Dear Bob ...
We are a small company with no HR dept in place.
We have a new male employee who works in a small office with five other people (all women) and has a body odor issue.
Do you have any advice so we may handle this issue with care?
Thank you for your help.
Dear Wheezing ...
First, here's how not to handle it: Don't organize everyone in the office so you all show up one day with clothespins on your noses. Three reasons: It hurts, it probably won't get the point across (the guy doesn't know he smells and won't connect the dots), and if he does figure it out he won't see the humor in it.
Second way to not handle it: Leaving a bar of soap on his desk with an attached, anonymous note. He'd be just as embarrassed as if someone had spoken with him. More so because he'll suspect everyone without ever finding out.
The right way to handle it: This is his manager's responsibility. If he reports to one of the five of you, that's the person who has to talk with him. The conversation should be matter-of-fact and businesslike. Sympathetic but not overly so, with no hinting, and with clarity about expectations. It should be brief, too. Since it will be a closed-door conversation, under the circumstances I doubt that will be a problem.
Example: "Don, there's an issue you need to address. It's a matter of personal hygiene. The fact of the matter is, you have a noticeable odor. It's strong enough that it makes the office a bit unpleasant to be in, and because of it your co-workers hesitate to work with you. You need to do something about it. Can I count on you to take care of the situation?"
Something his manager should be prepared for: There are medical conditions (hyperhidrosis and, at times, diabetes, to give two examples) that cause some people to exhibit offensive body odor even though their attention to personal hygiene is exemplary.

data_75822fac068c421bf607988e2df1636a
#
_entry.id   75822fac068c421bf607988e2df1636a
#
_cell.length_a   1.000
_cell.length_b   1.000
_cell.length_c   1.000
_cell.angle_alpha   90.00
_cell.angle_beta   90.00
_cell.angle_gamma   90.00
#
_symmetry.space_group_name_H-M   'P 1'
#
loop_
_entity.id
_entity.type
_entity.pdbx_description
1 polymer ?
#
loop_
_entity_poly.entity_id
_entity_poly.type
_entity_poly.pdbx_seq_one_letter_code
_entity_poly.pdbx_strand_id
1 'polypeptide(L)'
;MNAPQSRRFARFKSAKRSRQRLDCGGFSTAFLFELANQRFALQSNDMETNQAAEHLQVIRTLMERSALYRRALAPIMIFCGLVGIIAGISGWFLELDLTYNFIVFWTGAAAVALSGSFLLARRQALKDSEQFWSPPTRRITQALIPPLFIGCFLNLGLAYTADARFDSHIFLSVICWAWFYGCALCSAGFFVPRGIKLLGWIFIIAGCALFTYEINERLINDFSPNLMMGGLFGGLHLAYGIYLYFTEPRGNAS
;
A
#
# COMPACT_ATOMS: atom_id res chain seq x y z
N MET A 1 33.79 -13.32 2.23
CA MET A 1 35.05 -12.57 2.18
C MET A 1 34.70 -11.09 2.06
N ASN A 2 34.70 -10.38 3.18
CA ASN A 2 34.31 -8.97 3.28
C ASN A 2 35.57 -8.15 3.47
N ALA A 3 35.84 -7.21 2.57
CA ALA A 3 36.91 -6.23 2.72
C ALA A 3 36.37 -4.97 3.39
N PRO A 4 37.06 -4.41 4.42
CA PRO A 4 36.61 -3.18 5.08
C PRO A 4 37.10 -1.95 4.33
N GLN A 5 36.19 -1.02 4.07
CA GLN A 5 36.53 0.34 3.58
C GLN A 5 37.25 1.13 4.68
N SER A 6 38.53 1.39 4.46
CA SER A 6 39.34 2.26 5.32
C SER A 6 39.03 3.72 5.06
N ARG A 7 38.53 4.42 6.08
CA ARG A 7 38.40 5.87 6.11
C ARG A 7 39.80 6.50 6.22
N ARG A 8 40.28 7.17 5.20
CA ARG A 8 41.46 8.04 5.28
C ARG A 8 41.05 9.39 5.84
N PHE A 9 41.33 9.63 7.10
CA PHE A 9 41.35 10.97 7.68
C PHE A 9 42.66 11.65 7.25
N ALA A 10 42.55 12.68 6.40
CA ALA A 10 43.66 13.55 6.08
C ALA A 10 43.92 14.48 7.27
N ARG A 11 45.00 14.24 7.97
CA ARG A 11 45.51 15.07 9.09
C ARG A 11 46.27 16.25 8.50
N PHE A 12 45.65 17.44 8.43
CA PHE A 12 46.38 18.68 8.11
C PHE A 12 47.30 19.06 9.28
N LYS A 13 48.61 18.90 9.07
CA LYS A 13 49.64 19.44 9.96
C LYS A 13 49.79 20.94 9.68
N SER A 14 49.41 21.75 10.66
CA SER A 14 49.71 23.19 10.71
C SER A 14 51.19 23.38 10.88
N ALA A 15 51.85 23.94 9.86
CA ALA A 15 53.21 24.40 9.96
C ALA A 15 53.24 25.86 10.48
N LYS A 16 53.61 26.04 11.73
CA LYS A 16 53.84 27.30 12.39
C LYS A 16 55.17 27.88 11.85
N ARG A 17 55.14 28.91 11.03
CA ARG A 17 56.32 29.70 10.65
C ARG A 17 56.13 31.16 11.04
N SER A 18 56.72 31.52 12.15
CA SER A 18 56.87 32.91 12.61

If the employee brings this up, the manager can insist that the employee seek medical assistance in dealing with the challenge and document the results. The manager must be discreet, no matter what social pressure the other employees apply ("Did you talk with him about it?" "Yes." "Well?" "The conversation was a private matter.") In the U.S., the conversation must be discreet for legal reasons -- HIPAA (Health Information Portability and Accountability Act) insists on it.
Without HIPAA, good manners would require it anyway.
Actually, the manager must be discreet no matter how the conversation goes. Even if "Don" explains to the manager that it's a medical situation, does everything he can, and specifically asks his manager to quietly explain his medical challenge to his co-workers. HIPAA (so does good sense) says no -- if Don wants his co-workers to know, he'll have to tell them.
If his manager isn't aware that there's an issue, one or more of you should make his manager aware. If his manager is aware and has decided to do nothing about it, I suppose the five of you can draw straws. Whoever gets the short straw has the conversation. You can do this, but it's dicey. All things considered, you're probably better off buying some air fresher units and living with the situation.
If you do decide to draw straws, the conversation should be similar to the one the manager would have, but not identical:
"Don, there's an issue I need to raise with you. The other ladies and I talked it over. We agreed someone needed to talk with you, and I was elected. The issue is that you have a noticeable odor. It's strong enough that it makes the whole office unpleasant. It isn't that we dislike you -- you seem like a nice enough sort. We don't want to embarrass you. It's serious enough that we decided we had to bring it up. Okay? Thanks."
If "Don" confides in you that this is the result of a medical situation, treat it as a private matter, just as if you were his manager. It's still up to him to inform everyone else if he wants them to know.
Good luck. If it's any comfort, you aren't the first. Not that knowing this makes the situation any easier.